A journalist in the Democratic Republic of Congo (DRC) was shot dead on Wednesday past midnight in the central city of Mbuji Mayi, local and international media reported.
Witnesses cited by Agence France-Presse said Marcel Lubala, who was working for RTNC, the country’s public broadcaster, was hit with two bullets – each in the neck and chest – by unknown gunmen as he slept in his house.
RTNC provincial director Guy Robert Mulopu has condemned Lubala’s killing and urged the authorities to investigate his murder and bring the perpetrators to justice.
However, given the climate of impunity and lawlessness that reign in this conflict-torn Central African nation, many observers fear that the killers might get away – once again – with murder.
“This is the sixteenth journalist killed in the DRC in 10 years and too often the perpetrators and sponsors are never punished,” Kasonga Tshilunde, Union Nationale pour la Presse Congolaise (UNPC) president, told UN-funded Radio Okapi.
Speculation in rife in the DRC that most of the media killings may have been sponsored by ruling politicians offended by media criticism of the regime’s policies and abuse of power.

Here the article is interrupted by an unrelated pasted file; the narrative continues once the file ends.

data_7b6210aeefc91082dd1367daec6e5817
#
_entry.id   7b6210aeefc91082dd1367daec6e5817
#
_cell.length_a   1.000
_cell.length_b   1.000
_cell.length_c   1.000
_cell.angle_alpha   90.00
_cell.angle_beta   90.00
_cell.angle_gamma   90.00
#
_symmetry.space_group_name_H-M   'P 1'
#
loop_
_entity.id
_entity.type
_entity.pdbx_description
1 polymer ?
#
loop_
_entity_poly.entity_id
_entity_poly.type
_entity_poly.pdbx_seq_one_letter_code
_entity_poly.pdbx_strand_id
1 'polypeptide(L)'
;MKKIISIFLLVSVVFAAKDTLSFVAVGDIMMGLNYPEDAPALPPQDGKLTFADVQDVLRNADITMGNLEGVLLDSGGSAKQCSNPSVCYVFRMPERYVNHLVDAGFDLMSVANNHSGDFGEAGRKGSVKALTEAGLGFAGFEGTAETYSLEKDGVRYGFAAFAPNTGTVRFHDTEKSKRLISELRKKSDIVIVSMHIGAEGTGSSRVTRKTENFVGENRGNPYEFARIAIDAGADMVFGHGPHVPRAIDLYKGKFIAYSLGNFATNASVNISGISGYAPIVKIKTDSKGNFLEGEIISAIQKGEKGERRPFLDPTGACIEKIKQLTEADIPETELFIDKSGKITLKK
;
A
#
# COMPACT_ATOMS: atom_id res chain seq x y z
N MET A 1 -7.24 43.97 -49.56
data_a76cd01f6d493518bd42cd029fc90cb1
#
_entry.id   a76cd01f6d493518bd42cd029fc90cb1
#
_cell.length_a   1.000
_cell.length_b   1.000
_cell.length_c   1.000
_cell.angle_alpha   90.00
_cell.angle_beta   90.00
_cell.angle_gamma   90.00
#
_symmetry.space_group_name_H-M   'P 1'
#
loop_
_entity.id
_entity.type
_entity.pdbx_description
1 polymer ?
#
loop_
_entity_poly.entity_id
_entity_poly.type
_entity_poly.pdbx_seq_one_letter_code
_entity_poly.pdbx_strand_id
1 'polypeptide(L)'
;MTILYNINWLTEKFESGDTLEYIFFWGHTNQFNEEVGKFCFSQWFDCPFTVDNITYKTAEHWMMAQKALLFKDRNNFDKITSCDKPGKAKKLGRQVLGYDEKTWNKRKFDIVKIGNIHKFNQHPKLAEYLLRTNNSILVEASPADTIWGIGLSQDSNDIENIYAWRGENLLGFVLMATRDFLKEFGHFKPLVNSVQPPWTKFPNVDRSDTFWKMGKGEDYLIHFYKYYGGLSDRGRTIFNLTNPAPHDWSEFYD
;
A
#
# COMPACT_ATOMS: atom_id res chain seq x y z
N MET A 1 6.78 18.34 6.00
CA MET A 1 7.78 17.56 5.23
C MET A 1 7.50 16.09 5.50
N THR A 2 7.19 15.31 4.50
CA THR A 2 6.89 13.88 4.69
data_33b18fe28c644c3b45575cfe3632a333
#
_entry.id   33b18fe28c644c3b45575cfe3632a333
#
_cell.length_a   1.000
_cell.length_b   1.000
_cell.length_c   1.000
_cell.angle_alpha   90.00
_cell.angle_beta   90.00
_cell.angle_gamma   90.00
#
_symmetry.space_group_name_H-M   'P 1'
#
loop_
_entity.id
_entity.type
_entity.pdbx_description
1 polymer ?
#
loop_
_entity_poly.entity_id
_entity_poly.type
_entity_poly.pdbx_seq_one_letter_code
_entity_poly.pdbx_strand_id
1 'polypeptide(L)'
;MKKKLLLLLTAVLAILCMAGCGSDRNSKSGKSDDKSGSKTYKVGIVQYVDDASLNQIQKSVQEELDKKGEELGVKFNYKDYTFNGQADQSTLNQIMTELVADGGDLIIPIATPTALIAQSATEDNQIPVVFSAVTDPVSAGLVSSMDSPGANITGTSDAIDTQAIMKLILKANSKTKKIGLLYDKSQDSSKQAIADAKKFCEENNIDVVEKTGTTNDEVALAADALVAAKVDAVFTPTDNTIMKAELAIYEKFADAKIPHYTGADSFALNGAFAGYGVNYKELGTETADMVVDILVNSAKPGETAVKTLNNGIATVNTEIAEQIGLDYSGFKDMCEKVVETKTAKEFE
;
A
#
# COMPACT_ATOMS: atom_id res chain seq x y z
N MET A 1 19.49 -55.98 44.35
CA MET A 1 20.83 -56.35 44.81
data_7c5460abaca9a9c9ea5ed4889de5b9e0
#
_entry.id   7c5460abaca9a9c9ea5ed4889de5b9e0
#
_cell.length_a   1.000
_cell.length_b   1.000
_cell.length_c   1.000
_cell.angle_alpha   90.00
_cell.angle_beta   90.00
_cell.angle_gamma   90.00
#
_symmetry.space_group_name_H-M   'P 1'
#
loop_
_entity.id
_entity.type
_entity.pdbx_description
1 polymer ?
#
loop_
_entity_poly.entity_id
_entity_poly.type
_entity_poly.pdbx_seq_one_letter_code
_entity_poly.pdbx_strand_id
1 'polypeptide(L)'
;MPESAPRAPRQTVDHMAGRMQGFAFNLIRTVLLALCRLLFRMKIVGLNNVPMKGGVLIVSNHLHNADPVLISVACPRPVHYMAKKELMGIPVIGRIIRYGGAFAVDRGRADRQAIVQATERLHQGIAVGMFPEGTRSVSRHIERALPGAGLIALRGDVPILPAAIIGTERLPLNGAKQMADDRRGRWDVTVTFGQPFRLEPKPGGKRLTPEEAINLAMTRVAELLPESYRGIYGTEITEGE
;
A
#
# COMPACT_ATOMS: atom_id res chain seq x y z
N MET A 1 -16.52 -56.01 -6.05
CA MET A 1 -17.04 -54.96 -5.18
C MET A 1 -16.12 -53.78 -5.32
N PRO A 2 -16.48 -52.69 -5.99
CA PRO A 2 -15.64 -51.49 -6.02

Critical journalists – local and foreign – in the DRC are currently operating in a hostile environment as President Joseph Kabila sent a clear message to the world that he would not step down at the end of his constitutional term that ends in December 19.
DRC media watchdog Journalist en Danger (JED) said in its 2016 report that at least 87 incidents of media freedom violations nationwide were registered throughout the year. Incidents include harassment, illegal detention, destruction of property, beating, and torture by security forces, JED SG Tshivis Tshivuadi said.
Two journalists working for private radio RTMA in the city of Kalemie were recently arrested for airing an interview of Kabila rival, Moise Katumbi, the TP Mazembe chairman. In the interview, Katumbi was urging fans to go to the stadium in numbers to support the team.
Though the interview was not politically linked, the Agence Nationale des Renseignements (ANR, intelligence services) said it should not have been broadcast in the first place.
Gaston Mushid and Carton Kasong spent one day in the ANR private cells without food and family and lawyers’ visit, and released the next day without charge.
Photo: Journalists in the DRC face hostile working conditions as President Kabila holds on to power. credit. John Bompengo/Radio Okapi